In a drama “The Orgy”, Ukrainian poet, playwright, translator, folklorist, public and cultural activist, and Lesia Ukrainka draws a parallel between ancient Greece (whose cultural heritage also was an object of forcible appropriation) and Ukraine and Rome (an appropriator) and the Russian empire, respectively. She states that Rome went to school in Greece, appealing not only to the fact that Kyiv-Mohyla Academy formed a lot of imperial Russia’s intellectuals, as well as to the fact that Russian imperialism was appropriating Ukrainian cultural figures. 

A church in Lukashivka, Chernihiv region, was used as an ammunition depot. Photo credit: Radio Liberty

Thus, a textbook case of Russian colonialism is a cultural appropriation of Ukrainian writer Mykola Hohol, who entered the Western canon as “Russian”, therefore, the culture of the Russian empire became a mediator between Ukrainian culture and the world one. 

Apparently, Russia’s main goal is either cultural appropriation or absolute liquidation of Ukraine as a sovereign state, as it was mentioned in a program article by Timofey Sergeytsev and published by the Russian state-owned news agency RIA Novosti, which demonstrates Russia’s commitment to introduce heavy censorship of Ukraine’s cultural space and the complete assimilation of Ukraine into the Russian Federation. 

According to British historical sociologist Anthony Smith, [O]ne might almost say: no memory, no identity; no identity, no nation’ – and that is exactly why the Soviet regime was doing everything to erase Ukrainians’ collective memory and make them forget their intelligentsia that Ukraine as a sovereign state within its modern borders owes its existence to the Soviet Union.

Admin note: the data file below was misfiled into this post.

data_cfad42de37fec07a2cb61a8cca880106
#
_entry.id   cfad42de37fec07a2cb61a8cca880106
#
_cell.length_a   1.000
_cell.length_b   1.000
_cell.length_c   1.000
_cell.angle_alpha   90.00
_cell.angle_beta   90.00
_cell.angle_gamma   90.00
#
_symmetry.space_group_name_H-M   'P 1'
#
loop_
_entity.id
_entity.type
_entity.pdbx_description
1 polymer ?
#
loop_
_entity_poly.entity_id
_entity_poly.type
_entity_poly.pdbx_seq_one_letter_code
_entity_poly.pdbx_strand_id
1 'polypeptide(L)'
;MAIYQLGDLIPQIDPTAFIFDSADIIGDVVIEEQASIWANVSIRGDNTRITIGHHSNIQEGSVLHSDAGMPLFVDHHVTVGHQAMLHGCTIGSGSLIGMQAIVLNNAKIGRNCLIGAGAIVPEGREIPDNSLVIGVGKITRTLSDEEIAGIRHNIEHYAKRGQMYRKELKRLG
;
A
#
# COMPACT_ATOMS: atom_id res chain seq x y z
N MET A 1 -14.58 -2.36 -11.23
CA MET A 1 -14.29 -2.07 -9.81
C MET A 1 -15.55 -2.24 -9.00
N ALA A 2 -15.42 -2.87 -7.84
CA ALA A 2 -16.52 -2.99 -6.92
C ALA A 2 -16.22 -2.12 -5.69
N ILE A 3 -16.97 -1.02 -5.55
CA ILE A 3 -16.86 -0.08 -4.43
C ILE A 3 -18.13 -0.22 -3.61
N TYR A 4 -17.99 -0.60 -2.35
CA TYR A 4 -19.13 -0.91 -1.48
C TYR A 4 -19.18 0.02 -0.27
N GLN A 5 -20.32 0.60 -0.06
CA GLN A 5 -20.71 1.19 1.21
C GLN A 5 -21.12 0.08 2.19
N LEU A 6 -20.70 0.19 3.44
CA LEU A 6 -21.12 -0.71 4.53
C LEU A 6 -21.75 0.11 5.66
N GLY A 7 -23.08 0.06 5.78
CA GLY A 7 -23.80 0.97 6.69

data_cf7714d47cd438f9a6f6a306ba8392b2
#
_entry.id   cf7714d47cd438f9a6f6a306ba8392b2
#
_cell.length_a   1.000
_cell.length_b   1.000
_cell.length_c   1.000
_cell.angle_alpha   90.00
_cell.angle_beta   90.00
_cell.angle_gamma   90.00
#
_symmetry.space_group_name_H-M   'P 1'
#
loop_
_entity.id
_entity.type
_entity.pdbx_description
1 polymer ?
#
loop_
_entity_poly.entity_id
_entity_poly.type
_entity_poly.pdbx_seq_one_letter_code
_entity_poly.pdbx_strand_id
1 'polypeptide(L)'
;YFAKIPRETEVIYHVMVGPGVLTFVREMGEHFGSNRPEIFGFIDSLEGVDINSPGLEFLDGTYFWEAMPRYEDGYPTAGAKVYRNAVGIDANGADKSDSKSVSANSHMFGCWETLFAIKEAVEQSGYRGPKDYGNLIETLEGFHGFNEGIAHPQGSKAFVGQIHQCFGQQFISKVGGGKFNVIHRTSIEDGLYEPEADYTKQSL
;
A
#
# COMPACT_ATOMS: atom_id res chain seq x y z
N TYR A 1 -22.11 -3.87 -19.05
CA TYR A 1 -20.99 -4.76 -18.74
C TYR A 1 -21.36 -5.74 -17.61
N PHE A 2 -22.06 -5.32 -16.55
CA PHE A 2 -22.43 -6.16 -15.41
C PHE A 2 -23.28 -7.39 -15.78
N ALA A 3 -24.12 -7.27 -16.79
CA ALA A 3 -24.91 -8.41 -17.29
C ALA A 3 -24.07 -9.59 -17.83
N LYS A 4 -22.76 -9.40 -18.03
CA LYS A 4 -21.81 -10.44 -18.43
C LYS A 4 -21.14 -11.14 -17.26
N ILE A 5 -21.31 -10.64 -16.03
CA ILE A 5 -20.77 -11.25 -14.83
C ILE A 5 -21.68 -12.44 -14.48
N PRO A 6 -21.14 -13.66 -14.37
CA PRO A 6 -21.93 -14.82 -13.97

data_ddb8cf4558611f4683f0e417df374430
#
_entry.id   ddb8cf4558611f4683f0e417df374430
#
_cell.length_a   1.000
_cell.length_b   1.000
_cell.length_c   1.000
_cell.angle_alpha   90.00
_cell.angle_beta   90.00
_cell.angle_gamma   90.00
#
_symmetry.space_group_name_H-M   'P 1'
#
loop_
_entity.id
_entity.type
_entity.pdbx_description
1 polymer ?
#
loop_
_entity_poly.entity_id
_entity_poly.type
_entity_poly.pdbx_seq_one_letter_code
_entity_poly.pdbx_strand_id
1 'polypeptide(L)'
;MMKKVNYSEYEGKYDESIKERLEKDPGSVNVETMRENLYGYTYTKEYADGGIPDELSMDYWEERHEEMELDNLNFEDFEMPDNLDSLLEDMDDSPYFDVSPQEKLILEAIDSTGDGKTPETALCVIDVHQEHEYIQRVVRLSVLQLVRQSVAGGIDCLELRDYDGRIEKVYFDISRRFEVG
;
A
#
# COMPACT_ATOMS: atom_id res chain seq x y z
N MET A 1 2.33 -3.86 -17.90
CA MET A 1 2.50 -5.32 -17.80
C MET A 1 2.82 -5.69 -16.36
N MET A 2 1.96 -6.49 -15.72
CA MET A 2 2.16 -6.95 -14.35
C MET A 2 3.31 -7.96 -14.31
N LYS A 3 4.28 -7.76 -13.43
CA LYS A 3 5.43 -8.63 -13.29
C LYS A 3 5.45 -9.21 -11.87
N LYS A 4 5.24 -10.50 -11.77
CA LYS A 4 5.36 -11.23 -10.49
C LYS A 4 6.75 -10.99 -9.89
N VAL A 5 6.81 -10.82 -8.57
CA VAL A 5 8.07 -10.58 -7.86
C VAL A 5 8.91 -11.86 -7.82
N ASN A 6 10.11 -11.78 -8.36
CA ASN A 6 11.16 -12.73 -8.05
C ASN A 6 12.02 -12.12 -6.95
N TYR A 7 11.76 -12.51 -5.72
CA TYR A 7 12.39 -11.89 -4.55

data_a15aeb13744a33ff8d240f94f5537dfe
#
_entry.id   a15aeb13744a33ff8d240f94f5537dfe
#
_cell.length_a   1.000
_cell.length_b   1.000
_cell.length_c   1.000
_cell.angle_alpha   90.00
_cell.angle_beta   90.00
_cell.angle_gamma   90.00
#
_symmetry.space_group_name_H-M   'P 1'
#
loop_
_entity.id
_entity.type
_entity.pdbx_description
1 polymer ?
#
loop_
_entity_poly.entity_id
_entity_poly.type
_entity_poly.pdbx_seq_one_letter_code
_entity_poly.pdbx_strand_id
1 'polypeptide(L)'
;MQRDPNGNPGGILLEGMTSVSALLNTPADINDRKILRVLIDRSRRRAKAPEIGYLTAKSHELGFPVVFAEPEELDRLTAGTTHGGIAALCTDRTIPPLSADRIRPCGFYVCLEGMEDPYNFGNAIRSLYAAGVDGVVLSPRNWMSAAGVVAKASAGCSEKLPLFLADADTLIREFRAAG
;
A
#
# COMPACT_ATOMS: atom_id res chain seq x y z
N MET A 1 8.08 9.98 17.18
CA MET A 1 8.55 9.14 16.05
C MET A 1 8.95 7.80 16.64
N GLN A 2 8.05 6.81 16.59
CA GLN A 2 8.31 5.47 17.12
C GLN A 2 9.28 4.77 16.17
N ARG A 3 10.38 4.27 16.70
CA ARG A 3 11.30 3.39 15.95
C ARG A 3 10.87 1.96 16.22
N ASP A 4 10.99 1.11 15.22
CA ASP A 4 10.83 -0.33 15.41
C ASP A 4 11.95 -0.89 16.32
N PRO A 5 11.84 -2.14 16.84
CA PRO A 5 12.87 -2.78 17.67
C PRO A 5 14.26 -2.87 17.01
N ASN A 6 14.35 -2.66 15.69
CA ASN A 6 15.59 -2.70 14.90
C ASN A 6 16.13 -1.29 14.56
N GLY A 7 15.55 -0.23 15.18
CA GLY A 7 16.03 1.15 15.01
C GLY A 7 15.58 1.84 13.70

Such a strategy is also a continuation of Soviet aggressive attempts to intervene Ukrainians’ collective memory and replace it with an inferiority complex for being not-Russian i.e., marginal, subordinate, and a cargo cult of “ideologically correct” art. The cancer of “Russkiy mir” quasi-ideology is still intended to absorb and destroy Ukraine from within, damage the sense of belonging to Ukrainian cultural space, and, after all, erase Ukraine’s cultural identity, since it is central to the national one.

The cultural front is as important for the Kremlin as the military one. Therefore, Russian invaders always start the occupation of Ukrainian territories by marking them with symbols of both Soviet and modern imperialism: renaming the streets, taking Lenin monuments (which were demolished in Ukraine within the decommunization policy) back, and changing the language of signs from Ukrainian to Russian. And that is exactly why Ukraine will win the cultural war and keep preserving its culture from the barbaric aggressor state. And all Russian crimes against Ukrainian cultural heritage will be used as evidence in international prosecutions and prove its blatant politics of cultural genocide.